There were two big races in Democratic politics in Massachusetts on Tuesday, and neither turned into a major upset — even when a Kennedy was the one trying to do the upsetting.

Before Rep. Joe Kennedy challenged Sen. Edward J. Markey for the Senate and lost, a member of the Kennedy family had never lost a race in Massachusetts. Similarly, the powerful chairman of the House Ways and Means Committee, Rep. Richard E. Neal, faced a strong primary challenger but prevailed.

In their own ways, however, these Massachusetts primaries emboldened the left wing of the Democratic Party as much as some big wins this summer, including toppling another House chairman in New York, Rep. Eliot L. Engel.

Rep. Alexandria Ocasio-Cortez (D-N.Y.) is probably right: It’s now more difficult for House Democratic leaders to tell the left to stop challenging Democratic members of Congress.

That’s primarily because in the Massachusetts Senate race, House Speaker Nancy Pelosi (D-Calif.) was the one cheering the Democratic challenger, Kennedy. She surprised the political world by endorsing him when Kennedy himself could not quite explain why he was running. (There’s almost no daylight between him and Markey on policy, and Markey was not seen as particularly weak. In fact, Markey sponsored the Green New Deal with Ocasio-Cortez, earning her endorsement and making him the left’s favorite in this race.)

There was clearly ambition. Some have speculated that Kennedy, 39, eventually wants to run for president, and a Massachusetts Senate seat is as good a perch as any from which to do so. (See most recently John F. Kerry.)

So Pelosi firmly planted herself on the side of the challenger. And with that dynamic, by keeping 74-year-old Markey in his seat, the left can actually claim a win over the Democratic establishment. It rounds out a notably good summer for this wing of the party. It has overthrown three sitting Democratic members of Congress, kept one in against Pelosi’s wishes and now arguably has more freedom in the next election cycle to keep trying.

Where the left-wing Democrats fell short Tuesday night was in their biggest attempt of all in 2020 — to take out Neal. With 88 percent of the vote in at 2 a.m. Wednesday, the Associated Press declared him the winner over challenger Alex Morse, the mayor of the small town of Holyoke, who also had Ocasio-Cortez’s endorsement and support from key left-wing groups.

To try to prevent this exact kind of thing from happening, House Democrats’ campaign arm last year prohibited its vendors from working with challengers to Democratic incumbents. But liberal groups such as Indivisible still found ways to raise money and spend it against members of Congress. They went on TV against Neal and paid for digital and mail ads for weeks leading up to the race.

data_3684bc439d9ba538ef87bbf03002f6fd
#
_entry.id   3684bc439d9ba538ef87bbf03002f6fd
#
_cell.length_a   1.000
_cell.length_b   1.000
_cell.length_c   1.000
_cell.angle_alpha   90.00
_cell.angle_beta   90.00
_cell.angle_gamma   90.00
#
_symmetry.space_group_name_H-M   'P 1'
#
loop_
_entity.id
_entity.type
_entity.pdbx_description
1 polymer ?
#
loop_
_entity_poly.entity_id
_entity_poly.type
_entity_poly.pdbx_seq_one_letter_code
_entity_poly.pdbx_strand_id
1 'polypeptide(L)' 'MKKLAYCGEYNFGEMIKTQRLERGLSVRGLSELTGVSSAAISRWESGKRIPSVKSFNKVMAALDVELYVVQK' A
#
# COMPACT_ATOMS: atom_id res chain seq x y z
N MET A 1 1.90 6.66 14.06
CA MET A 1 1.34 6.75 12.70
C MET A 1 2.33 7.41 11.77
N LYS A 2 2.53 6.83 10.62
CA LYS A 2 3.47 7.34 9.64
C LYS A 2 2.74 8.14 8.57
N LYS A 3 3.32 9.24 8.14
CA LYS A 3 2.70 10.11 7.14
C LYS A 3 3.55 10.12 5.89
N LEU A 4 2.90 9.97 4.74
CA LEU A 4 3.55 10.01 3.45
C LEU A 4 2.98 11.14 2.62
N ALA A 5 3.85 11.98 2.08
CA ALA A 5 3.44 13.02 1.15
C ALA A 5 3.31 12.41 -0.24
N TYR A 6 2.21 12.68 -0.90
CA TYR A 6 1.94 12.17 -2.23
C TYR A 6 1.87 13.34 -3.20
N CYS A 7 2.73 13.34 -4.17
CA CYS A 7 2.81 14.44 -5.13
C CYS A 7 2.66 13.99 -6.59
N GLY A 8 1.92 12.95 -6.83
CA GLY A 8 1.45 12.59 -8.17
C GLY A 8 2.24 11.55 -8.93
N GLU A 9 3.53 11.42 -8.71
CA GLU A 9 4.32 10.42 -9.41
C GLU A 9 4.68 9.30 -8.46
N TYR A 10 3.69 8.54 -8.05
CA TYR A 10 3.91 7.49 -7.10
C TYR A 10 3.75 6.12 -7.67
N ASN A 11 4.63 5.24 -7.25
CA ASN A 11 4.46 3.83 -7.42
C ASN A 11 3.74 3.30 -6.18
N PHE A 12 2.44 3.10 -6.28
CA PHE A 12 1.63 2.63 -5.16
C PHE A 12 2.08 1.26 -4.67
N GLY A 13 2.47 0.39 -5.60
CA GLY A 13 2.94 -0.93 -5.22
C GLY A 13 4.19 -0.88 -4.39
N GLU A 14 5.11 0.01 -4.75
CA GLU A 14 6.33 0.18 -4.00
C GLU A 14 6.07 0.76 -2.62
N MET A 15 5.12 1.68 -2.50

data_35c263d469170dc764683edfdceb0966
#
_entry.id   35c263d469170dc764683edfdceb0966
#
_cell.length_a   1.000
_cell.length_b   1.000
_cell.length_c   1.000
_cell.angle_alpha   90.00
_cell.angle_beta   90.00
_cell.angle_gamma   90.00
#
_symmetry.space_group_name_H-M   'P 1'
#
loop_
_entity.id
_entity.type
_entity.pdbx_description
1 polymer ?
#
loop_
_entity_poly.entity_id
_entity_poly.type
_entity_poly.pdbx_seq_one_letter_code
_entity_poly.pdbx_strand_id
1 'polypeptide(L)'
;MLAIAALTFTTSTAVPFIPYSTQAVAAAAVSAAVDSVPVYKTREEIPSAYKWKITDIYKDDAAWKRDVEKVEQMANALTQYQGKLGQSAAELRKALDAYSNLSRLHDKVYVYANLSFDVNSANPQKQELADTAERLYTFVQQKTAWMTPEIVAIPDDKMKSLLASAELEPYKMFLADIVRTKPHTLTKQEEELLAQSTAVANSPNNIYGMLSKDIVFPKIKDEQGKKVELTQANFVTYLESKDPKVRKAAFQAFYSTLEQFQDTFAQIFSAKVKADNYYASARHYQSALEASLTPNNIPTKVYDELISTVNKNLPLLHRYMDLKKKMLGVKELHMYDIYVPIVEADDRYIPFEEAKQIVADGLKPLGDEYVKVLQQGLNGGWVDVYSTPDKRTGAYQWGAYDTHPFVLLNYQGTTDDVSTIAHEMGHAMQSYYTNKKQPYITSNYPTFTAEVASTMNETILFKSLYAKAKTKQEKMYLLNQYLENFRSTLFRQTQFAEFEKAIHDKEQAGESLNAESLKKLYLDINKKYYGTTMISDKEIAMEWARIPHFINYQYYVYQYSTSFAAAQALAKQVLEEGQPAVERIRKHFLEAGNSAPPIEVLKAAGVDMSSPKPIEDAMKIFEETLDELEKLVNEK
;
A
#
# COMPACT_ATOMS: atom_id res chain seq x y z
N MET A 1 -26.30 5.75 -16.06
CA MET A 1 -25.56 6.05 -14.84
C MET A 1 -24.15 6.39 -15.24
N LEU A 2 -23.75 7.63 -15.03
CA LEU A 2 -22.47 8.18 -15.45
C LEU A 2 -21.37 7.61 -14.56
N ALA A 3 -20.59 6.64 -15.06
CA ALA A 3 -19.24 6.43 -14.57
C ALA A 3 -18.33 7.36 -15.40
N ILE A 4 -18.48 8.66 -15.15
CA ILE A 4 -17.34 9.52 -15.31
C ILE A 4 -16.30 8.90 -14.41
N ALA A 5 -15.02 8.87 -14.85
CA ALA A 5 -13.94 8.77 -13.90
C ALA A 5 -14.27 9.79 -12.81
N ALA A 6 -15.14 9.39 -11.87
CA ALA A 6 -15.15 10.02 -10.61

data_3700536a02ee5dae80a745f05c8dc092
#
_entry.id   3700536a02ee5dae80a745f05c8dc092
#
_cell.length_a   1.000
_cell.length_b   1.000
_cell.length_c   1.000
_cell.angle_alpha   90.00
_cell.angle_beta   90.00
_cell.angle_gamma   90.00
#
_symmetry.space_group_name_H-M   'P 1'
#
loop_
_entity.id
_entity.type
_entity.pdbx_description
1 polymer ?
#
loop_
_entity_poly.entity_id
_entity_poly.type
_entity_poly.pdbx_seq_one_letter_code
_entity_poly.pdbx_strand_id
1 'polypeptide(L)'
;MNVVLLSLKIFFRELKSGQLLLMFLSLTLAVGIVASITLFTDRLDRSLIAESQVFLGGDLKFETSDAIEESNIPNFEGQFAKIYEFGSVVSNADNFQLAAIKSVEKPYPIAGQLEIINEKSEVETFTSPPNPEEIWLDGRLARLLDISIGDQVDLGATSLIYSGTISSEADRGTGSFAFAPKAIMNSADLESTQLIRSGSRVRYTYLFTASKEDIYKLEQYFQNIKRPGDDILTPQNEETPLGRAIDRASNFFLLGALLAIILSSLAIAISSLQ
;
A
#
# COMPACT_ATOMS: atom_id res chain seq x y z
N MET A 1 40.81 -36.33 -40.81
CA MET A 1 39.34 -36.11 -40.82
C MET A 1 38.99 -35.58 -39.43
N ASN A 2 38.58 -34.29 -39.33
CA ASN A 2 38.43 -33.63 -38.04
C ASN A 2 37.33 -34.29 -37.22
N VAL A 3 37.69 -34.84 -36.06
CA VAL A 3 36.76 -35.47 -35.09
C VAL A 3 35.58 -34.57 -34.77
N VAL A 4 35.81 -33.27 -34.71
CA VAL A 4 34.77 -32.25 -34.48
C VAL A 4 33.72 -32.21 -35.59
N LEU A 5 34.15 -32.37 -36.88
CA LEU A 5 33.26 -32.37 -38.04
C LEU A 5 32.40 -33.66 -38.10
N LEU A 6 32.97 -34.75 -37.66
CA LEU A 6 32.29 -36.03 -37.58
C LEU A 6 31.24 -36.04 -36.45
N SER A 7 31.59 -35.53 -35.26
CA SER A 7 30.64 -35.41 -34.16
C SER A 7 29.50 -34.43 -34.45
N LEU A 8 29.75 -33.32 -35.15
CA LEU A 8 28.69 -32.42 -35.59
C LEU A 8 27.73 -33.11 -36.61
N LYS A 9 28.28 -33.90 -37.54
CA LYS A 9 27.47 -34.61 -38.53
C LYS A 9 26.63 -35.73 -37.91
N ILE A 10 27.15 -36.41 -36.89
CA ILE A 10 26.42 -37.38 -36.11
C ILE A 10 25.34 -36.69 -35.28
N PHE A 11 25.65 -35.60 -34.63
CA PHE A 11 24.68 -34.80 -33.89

Morse got 50,000 votes, or at least 41 percent, which is not negligible against a powerful House chairman who was leading the effort to get President Trump’s tax returns. (The Supreme Court halted Congress’s efforts.)

Massachusetts was the last big primary for Democrats in 2020. As the Democratic National Convention took pains to show, there is every reason to believe that a truce is coming now between the left and the center, aimed at defeating Trump and trying to retake the Senate, as well as make gains in House Democrats’ majority. It’s even possible that Democrats could control the White House and both chambers of Congress in January.

But as The Post’s Dan Balz has reported, there’s also every reason to think the party has a fragile truce between its wings. And liberals see their wins and even some of their losses this summer as all the more reason to keep pushing the party to the left.

“We really do care on being able to move the ball forward on major pieces of progressive legislation,” said Lucy Solomon of Indivisible. “And having the most progressive House possible in that trifecta will be key to advancing that progressive agenda.”

Which means that next election cycle, more House Democrats can expect to get a primary challenger who gives them the race of their life. And after supporting primary candidates of their own, the Democratic establishment has less leverage than ever to stop it.